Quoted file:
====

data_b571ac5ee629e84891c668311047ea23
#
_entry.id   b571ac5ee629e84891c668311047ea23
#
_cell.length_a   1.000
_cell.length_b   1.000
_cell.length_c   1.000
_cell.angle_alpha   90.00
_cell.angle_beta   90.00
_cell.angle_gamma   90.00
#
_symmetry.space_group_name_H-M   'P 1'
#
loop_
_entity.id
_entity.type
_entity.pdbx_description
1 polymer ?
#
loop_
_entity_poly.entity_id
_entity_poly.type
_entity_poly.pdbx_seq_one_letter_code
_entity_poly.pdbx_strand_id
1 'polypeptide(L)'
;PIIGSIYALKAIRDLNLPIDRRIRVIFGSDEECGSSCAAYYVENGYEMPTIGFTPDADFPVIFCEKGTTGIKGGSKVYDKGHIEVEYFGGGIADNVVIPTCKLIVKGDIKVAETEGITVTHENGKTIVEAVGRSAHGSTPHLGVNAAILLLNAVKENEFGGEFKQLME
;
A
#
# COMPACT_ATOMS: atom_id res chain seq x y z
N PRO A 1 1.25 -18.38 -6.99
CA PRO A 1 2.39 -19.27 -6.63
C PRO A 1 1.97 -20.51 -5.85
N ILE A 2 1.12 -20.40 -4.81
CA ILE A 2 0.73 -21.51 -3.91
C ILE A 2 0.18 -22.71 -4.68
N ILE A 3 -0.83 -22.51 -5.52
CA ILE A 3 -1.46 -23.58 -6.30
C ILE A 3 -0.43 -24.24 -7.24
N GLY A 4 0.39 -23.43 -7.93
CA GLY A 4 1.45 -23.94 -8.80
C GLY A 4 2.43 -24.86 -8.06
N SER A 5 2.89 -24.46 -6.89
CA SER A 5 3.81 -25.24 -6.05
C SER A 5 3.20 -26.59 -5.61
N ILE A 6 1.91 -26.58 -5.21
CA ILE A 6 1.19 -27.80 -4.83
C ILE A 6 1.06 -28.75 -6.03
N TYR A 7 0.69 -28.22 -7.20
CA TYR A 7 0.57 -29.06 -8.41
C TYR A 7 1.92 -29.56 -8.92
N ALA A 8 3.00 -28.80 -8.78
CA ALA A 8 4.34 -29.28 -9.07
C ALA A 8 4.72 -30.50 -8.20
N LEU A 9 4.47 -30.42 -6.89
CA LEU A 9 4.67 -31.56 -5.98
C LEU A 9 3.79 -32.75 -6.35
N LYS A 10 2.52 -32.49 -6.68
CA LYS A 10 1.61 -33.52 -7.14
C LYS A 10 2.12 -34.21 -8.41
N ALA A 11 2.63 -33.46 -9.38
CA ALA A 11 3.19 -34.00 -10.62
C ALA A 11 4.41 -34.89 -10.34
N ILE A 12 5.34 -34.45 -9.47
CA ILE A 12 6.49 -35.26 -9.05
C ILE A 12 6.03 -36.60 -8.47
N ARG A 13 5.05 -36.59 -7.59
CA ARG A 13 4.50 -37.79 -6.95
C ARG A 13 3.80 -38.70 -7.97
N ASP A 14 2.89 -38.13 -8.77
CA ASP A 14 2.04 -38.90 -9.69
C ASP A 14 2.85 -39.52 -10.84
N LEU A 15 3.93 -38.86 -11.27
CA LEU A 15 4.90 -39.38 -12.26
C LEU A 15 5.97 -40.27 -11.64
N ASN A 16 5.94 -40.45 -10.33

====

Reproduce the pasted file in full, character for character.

data_b571ac5ee629e84891c668311047ea23
#
_entry.id   b571ac5ee629e84891c668311047ea23
#
_cell.length_a   1.000
_cell.length_b   1.000
_cell.length_c   1.000
_cell.angle_alpha   90.00
_cell.angle_beta   90.00
_cell.angle_gamma   90.00
#
_symmetry.space_group_name_H-M   'P 1'
#
loop_
_entity.id
_entity.type
_entity.pdbx_description
1 polymer ?
#
loop_
_entity_poly.entity_id
_entity_poly.type
_entity_poly.pdbx_seq_one_letter_code
_entity_poly.pdbx_strand_id
1 'polypeptide(L)'
;PIIGSIYALKAIRDLNLPIDRRIRVIFGSDEECGSSCAAYYVENGYEMPTIGFTPDADFPVIFCEKGTTGIKGGSKVYDKGHIEVEYFGGGIADNVVIPTCKLIVKGDIKVAETEGITVTHENGKTIVEAVGRSAHGSTPHLGVNAAILLLNAVKENEFGGEFKQLME
;
A
#
# COMPACT_ATOMS: atom_id res chain seq x y z
N PRO A 1 1.25 -18.38 -6.99
CA PRO A 1 2.39 -19.27 -6.63
C PRO A 1 1.97 -20.51 -5.85
N ILE A 2 1.12 -20.40 -4.81
CA ILE A 2 0.73 -21.51 -3.91
C ILE A 2 0.18 -22.71 -4.68
N ILE A 3 -0.83 -22.51 -5.52
CA ILE A 3 -1.46 -23.58 -6.30
C ILE A 3 -0.43 -24.24 -7.24
N GLY A 4 0.39 -23.43 -7.93
CA GLY A 4 1.45 -23.94 -8.80
C GLY A 4 2.43 -24.86 -8.06
N SER A 5 2.89 -24.46 -6.89
CA SER A 5 3.81 -25.24 -6.05
C SER A 5 3.20 -26.59 -5.61
N ILE A 6 1.91 -26.58 -5.21
CA ILE A 6 1.19 -27.80 -4.83
C ILE A 6 1.06 -28.75 -6.03
N TYR A 7 0.69 -28.22 -7.20
CA TYR A 7 0.57 -29.06 -8.41
C TYR A 7 1.92 -29.56 -8.92
N ALA A 8 3.00 -28.80 -8.78
CA ALA A 8 4.34 -29.28 -9.07
C ALA A 8 4.72 -30.50 -8.20
N LEU A 9 4.47 -30.42 -6.89
CA LEU A 9 4.67 -31.56 -5.98
C LEU A 9 3.79 -32.75 -6.35
N LYS A 10 2.52 -32.49 -6.68
CA LYS A 10 1.61 -33.52 -7.14
C LYS A 10 2.12 -34.21 -8.41
N ALA A 11 2.63 -33.46 -9.38
CA ALA A 11 3.19 -34.00 -10.62
C ALA A 11 4.41 -34.89 -10.34
N ILE A 12 5.34 -34.45 -9.47
CA ILE A 12 6.49 -35.26 -9.05
C ILE A 12 6.03 -36.60 -8.47
N ARG A 13 5.05 -36.59 -7.59
CA ARG A 13 4.50 -37.79 -6.95
C ARG A 13 3.80 -38.70 -7.97
N ASP A 14 2.89 -38.13 -8.77
CA ASP A 14 2.04 -38.90 -9.69
C ASP A 14 2.85 -39.52 -10.84
N LEU A 15 3.93 -38.86 -11.27
CA LEU A 15 4.90 -39.38 -12.26
C LEU A 15 5.97 -40.27 -11.64
N ASN A 16 5.94 -40.45 -10.33